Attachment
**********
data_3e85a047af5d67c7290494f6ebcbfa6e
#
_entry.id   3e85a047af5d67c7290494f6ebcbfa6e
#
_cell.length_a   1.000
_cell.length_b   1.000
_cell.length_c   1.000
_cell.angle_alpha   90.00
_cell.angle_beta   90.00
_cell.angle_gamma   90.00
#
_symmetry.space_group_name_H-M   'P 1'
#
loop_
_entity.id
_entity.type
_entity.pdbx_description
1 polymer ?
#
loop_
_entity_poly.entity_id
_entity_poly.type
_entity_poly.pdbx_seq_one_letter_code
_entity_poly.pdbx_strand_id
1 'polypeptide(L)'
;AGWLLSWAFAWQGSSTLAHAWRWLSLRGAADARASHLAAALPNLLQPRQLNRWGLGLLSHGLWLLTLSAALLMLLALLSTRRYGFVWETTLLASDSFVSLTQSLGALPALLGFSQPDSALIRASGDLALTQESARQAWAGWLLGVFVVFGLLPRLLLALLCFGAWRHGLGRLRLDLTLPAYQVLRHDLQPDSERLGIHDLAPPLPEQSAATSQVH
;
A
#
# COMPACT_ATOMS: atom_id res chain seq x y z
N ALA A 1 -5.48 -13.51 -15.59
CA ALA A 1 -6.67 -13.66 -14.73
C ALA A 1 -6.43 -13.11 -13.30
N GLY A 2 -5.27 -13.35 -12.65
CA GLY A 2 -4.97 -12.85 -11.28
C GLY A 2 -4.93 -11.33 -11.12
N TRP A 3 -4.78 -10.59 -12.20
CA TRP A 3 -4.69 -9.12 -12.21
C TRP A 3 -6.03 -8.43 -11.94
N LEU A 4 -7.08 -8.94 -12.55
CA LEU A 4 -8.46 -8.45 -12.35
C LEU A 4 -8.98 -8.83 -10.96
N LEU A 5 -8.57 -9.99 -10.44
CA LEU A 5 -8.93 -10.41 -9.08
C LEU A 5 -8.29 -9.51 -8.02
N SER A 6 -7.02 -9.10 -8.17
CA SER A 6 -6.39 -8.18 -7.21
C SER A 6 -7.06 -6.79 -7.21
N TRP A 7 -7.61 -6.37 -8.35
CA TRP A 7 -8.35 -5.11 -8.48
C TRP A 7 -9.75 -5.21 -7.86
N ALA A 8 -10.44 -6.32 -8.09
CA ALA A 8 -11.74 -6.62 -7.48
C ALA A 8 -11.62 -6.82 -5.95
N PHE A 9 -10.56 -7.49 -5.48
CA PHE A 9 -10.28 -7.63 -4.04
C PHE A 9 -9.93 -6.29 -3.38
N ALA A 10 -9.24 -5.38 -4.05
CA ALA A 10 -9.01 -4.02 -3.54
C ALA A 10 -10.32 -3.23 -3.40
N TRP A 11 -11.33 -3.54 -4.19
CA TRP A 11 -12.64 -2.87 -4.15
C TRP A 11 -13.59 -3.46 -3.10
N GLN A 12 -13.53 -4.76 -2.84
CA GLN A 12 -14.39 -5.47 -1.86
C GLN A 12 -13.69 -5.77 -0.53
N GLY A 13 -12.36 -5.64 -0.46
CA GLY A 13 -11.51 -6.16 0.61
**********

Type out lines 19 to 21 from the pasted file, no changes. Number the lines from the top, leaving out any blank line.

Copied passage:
#
loop_
_entity_poly.entity_id